Issues with the The Hague-Visby and Hamburg Rules

1477 WordsJan 27, 20186 Pages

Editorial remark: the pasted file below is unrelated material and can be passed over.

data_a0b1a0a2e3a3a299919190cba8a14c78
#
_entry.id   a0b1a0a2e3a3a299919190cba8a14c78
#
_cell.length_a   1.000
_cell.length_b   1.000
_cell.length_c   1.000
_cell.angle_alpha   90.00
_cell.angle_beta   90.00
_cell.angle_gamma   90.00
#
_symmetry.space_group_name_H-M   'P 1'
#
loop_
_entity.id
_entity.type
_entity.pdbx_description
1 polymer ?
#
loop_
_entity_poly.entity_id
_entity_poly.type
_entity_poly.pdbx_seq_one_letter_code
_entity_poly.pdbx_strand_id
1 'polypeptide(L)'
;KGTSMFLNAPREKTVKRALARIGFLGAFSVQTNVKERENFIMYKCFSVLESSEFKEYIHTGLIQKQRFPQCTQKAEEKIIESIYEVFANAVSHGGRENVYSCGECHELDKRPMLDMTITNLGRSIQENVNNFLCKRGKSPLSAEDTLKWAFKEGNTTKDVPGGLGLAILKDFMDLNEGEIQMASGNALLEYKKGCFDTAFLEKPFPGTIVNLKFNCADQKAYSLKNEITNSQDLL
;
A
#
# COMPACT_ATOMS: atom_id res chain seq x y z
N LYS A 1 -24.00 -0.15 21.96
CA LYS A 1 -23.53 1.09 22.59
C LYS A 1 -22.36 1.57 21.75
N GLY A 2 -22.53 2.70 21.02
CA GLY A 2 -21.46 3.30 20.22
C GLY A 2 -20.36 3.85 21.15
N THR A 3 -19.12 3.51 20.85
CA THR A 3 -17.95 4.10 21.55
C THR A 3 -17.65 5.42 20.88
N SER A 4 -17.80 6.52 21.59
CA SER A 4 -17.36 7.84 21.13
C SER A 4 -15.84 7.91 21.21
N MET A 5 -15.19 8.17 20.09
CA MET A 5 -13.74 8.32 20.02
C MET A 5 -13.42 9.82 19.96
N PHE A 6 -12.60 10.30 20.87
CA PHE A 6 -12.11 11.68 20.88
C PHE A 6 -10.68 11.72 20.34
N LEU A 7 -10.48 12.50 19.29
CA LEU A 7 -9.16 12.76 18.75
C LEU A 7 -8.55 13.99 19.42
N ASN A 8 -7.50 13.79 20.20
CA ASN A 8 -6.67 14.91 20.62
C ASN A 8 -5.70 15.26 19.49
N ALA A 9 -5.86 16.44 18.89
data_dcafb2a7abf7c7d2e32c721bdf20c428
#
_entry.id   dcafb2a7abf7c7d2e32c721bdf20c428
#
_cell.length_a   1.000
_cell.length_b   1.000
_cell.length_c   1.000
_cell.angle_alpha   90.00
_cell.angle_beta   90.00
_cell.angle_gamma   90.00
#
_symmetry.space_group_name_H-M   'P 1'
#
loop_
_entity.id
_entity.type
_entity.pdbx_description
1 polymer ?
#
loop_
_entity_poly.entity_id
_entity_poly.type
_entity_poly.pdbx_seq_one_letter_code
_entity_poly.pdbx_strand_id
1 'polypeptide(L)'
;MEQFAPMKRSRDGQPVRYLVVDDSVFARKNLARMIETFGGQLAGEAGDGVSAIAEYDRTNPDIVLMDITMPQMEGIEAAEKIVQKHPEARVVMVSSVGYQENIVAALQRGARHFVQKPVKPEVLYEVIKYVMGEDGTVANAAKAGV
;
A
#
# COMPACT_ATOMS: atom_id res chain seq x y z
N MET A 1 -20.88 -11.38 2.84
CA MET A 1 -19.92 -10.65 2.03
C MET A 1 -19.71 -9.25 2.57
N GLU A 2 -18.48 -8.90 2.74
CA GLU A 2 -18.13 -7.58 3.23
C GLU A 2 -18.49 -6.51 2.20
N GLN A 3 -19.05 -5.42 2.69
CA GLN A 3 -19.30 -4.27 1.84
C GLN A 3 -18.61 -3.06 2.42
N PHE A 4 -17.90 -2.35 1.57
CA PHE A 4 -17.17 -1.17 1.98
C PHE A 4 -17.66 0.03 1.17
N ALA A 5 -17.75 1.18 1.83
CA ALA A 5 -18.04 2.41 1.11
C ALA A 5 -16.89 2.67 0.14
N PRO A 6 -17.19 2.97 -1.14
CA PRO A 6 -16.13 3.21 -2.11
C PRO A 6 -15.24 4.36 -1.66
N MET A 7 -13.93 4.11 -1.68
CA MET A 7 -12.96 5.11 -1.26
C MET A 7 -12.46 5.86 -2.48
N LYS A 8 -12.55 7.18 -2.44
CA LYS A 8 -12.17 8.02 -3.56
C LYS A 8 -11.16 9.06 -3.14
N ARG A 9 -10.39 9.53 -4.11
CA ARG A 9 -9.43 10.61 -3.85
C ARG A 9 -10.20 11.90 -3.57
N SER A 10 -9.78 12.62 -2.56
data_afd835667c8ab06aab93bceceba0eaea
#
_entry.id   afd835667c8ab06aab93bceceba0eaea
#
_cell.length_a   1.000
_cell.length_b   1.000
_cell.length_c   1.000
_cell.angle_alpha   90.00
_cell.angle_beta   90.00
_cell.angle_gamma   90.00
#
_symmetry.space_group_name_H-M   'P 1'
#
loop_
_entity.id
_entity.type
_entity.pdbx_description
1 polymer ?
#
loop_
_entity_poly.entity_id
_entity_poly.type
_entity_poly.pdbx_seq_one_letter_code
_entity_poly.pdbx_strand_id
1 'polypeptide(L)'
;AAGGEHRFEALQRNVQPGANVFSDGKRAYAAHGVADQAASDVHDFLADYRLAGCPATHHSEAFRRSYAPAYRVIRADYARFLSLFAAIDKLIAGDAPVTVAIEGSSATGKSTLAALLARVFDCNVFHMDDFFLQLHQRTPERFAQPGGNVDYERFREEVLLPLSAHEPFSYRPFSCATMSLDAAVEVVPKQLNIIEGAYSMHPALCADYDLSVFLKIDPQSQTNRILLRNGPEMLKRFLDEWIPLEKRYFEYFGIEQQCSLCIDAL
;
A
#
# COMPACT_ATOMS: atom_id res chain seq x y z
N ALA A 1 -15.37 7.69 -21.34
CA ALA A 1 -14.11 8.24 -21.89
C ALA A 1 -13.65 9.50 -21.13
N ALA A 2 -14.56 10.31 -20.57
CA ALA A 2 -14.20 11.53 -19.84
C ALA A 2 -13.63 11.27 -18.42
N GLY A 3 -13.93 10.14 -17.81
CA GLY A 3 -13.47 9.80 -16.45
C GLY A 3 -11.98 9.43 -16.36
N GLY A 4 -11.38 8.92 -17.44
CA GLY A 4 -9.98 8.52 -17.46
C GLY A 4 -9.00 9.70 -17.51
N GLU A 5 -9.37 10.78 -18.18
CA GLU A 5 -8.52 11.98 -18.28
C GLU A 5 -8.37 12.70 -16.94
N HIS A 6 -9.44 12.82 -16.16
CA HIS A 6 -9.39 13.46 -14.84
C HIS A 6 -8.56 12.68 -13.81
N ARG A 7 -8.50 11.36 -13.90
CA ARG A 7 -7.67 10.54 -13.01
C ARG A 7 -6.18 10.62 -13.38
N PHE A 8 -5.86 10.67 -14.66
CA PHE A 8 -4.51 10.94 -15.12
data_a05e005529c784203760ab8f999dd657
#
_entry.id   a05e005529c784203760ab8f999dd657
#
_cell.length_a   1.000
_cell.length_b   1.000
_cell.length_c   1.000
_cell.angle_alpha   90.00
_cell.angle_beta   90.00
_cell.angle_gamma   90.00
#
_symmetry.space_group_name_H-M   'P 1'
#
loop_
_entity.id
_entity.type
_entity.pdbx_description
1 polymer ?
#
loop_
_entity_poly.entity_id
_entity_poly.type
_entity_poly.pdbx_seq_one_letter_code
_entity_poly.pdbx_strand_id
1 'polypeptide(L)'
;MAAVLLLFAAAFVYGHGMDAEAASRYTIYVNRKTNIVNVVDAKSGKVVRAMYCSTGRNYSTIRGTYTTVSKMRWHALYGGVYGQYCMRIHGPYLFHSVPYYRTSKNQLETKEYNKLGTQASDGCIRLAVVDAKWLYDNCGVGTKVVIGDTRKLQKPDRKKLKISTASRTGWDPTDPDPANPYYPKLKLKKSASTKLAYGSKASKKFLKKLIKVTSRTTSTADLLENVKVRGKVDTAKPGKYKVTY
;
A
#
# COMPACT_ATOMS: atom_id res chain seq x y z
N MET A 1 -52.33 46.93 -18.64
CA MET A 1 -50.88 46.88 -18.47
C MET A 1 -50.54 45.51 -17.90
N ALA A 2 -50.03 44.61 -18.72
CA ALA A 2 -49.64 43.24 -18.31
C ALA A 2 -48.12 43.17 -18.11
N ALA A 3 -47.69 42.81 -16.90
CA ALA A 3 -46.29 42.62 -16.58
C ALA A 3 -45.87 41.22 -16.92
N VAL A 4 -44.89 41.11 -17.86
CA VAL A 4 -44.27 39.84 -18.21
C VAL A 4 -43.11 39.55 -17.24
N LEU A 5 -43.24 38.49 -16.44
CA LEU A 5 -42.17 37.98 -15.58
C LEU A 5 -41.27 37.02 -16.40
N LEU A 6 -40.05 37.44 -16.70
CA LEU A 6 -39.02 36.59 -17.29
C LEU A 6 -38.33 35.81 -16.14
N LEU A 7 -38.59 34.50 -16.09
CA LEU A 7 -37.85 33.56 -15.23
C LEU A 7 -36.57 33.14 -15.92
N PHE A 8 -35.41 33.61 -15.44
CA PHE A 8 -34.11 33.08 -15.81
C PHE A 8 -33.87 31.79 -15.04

The Hague-Visby and Hamburg rules were two different attempts at presenting a common commercial code for the carriage of goods by sea. A contract of carriage of goods by sea is between the shipper and the ship owner, also known as the carrier. The terms of this contract were usually evidenced by a document known as the bill of lading. In common law, the carrier was strictly liable for the transport of the cargo to its port of destination and to the designated person. The carrier could however disclaim this strict liability by inserting suitable clauses into the contract of carriage. This led to the carrier possessing an unfair level of bargaining power. Initially, the increased use of exemption clauses was largely due to the significant rise in ocean traffic in the 19th century. This was in turn affected by the rise of the laissez faire philosophy in regards to commercial law, at least as far as the English courts were concerned. The general view in English courts was as long as each party kept to the terms of their agreement, there was little need to intervene in the contract between parties. Consequently this attitude favoured those in a better bargaining position. The Hague rules were signed in August 1924, establishing a minimum standard of liability. However these rules enveloped problems over the course of time due to litigation and developments in shipping technology. This resulted in the drafting of the Brussels Protocol which revised the Hague Rules in 1968. The

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